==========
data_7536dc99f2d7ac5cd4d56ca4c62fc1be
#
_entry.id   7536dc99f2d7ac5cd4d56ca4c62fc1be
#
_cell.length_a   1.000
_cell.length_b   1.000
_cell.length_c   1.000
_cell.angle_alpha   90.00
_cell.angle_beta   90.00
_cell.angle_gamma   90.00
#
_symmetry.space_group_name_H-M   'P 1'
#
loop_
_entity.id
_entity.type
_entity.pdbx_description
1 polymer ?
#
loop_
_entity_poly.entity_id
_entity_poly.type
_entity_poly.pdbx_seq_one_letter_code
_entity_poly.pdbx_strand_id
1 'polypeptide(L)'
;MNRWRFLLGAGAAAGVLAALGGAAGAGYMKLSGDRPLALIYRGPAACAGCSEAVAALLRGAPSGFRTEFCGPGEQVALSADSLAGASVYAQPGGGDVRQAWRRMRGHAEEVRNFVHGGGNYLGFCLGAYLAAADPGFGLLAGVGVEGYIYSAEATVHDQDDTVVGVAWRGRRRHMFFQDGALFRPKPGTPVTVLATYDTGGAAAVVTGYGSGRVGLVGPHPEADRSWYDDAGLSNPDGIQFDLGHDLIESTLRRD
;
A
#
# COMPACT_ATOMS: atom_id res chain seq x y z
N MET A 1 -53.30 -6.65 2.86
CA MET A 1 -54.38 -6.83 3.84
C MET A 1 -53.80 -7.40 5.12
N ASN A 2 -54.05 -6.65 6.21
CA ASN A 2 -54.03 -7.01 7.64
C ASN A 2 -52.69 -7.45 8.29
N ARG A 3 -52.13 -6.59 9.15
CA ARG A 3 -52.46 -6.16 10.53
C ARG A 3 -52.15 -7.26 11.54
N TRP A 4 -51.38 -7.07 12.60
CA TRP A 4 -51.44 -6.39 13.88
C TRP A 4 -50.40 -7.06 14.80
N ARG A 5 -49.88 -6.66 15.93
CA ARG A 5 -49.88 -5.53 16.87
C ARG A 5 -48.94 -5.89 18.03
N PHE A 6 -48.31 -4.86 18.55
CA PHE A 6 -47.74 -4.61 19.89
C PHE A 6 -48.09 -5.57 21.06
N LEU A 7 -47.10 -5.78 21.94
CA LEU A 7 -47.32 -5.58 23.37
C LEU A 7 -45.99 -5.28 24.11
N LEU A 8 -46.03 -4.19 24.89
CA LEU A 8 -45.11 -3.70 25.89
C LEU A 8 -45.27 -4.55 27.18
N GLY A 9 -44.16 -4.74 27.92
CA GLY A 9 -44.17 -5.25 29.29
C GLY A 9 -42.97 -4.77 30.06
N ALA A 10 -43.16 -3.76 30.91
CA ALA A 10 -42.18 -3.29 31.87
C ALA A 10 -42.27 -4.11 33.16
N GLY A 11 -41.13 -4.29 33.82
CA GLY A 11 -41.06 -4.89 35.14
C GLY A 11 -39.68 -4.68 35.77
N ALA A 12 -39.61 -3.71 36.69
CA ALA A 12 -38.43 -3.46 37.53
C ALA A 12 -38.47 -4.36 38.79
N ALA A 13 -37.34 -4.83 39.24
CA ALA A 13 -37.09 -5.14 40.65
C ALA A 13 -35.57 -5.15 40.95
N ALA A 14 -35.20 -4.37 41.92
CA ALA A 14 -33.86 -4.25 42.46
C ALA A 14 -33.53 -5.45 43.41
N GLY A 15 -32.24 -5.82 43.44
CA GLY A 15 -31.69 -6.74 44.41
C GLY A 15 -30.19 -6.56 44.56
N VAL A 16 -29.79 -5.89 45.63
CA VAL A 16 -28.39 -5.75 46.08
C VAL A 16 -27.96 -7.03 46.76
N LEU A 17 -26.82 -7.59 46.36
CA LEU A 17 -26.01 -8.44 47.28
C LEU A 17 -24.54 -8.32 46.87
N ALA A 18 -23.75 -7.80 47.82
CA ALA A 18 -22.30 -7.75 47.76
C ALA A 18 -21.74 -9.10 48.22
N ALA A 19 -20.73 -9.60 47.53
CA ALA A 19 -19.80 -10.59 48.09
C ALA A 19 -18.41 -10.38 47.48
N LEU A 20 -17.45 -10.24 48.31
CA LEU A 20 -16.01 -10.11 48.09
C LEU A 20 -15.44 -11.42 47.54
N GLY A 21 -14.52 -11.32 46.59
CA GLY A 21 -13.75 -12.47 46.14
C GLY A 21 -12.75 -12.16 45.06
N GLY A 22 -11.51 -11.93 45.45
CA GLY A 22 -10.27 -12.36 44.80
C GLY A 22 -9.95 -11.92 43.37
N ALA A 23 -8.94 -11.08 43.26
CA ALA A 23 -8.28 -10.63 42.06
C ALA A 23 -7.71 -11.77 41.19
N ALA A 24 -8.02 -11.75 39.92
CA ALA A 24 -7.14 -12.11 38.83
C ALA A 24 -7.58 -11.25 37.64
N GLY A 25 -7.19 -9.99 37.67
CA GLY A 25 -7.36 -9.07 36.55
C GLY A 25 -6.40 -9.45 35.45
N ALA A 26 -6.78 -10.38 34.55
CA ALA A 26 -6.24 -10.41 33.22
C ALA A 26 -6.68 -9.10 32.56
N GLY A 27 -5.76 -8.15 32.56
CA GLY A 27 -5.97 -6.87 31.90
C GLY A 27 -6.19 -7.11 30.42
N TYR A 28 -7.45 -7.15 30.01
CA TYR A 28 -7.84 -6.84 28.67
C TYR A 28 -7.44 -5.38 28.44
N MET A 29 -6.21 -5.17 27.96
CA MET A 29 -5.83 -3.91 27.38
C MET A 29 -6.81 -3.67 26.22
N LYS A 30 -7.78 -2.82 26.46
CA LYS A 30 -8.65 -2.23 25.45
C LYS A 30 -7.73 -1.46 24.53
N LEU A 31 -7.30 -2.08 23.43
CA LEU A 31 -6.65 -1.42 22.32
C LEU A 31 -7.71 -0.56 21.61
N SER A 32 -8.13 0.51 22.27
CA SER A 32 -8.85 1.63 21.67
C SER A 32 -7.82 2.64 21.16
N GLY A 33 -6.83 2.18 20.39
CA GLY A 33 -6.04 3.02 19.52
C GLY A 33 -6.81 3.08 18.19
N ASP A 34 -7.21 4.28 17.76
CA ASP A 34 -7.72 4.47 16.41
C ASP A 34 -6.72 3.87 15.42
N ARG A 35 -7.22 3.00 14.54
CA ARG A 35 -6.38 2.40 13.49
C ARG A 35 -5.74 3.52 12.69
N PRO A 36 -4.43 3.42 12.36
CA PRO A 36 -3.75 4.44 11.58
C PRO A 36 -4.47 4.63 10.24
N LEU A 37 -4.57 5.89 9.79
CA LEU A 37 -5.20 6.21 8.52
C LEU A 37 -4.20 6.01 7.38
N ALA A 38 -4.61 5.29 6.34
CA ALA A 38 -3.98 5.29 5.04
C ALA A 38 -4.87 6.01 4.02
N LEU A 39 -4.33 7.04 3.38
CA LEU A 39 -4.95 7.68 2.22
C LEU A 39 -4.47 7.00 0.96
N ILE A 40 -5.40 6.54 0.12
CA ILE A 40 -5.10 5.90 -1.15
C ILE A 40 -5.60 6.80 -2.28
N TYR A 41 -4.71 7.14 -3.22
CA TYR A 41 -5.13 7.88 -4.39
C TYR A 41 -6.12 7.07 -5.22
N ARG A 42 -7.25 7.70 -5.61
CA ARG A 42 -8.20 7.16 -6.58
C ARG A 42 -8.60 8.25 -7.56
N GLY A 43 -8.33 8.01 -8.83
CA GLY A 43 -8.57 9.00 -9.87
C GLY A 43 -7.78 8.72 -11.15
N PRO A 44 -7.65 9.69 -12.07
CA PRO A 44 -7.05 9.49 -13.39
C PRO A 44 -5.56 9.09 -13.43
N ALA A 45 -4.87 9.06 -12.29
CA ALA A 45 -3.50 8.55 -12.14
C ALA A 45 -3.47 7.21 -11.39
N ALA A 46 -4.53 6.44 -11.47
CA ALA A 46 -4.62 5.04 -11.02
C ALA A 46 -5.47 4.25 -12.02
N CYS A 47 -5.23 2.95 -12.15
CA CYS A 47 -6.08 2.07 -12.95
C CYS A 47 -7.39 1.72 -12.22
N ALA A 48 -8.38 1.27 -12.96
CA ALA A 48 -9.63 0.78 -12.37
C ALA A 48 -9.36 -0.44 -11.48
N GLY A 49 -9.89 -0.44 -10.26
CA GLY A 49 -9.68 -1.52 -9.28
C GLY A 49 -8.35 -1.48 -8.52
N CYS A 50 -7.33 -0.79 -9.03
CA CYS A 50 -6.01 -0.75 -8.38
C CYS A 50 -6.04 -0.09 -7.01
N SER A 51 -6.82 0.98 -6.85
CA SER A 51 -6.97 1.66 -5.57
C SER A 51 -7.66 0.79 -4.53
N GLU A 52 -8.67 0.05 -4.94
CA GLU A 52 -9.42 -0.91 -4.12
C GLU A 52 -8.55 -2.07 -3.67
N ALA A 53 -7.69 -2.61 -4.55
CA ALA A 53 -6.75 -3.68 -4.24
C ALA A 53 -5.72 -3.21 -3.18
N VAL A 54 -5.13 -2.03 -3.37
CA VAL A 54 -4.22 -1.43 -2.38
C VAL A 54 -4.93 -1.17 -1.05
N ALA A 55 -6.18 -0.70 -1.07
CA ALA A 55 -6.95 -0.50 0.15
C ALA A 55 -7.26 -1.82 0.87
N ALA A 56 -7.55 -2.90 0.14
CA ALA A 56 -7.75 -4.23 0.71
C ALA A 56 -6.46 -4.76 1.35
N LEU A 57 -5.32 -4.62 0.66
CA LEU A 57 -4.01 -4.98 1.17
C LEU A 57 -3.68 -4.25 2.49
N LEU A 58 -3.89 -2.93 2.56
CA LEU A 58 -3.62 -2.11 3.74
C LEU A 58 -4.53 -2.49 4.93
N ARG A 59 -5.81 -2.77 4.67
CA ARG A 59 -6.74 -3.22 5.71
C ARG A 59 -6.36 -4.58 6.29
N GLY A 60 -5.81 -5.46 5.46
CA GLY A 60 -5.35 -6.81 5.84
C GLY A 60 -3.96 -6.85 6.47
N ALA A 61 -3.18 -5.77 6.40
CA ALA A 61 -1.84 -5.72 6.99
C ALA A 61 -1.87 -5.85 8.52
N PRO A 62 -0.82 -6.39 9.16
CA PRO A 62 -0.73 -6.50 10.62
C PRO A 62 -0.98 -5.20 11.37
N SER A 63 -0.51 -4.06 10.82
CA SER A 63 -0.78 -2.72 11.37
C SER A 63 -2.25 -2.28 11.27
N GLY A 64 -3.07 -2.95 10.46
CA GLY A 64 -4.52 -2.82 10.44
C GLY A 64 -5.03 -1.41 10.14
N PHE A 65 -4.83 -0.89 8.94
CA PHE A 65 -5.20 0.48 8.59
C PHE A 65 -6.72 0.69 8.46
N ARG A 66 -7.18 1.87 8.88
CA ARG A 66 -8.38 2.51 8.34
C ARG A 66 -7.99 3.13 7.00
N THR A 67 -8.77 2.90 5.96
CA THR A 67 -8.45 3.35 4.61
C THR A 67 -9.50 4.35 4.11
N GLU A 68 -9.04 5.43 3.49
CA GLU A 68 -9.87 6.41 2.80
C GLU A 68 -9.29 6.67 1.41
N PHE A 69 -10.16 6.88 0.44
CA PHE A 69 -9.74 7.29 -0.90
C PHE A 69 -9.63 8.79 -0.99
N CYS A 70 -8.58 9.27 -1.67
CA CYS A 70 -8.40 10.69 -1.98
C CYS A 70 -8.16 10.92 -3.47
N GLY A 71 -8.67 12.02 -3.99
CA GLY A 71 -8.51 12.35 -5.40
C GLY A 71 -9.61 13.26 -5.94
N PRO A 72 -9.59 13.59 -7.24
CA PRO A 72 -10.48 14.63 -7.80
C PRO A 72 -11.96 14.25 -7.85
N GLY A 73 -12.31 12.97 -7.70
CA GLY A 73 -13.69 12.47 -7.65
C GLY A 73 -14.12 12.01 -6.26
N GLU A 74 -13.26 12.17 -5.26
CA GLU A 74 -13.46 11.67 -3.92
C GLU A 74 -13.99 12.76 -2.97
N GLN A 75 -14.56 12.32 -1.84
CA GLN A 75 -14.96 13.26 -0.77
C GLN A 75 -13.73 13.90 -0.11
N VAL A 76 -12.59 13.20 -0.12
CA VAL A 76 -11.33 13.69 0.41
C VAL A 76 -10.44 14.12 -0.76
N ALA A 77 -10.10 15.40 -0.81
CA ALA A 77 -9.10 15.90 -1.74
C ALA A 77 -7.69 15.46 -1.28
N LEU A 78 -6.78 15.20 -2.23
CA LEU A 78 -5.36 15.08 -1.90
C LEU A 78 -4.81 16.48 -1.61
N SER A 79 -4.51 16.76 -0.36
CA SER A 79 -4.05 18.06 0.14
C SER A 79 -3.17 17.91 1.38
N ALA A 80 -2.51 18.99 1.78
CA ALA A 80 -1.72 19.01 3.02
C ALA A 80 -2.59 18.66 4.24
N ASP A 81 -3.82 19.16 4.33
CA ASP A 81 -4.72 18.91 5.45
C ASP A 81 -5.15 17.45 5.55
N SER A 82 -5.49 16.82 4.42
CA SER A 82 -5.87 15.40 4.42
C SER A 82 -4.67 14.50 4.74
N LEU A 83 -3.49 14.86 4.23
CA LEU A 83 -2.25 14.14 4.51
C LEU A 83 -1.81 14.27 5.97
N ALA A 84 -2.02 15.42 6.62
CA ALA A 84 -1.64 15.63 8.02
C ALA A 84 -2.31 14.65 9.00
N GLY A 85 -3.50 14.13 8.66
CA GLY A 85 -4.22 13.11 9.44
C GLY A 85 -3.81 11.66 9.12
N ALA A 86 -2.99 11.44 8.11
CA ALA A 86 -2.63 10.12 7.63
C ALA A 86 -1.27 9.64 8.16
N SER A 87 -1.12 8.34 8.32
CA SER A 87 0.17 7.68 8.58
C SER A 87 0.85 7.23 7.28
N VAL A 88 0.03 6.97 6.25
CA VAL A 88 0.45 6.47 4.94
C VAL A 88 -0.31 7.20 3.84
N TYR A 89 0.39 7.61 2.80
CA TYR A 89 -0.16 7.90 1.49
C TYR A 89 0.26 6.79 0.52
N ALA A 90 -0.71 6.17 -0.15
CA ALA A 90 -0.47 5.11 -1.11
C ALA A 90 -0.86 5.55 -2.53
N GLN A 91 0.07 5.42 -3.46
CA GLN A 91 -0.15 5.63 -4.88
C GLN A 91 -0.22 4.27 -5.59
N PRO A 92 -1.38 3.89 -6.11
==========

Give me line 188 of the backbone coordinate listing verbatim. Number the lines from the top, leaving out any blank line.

CA ALA A 53 -6.75 -3.68 -4.24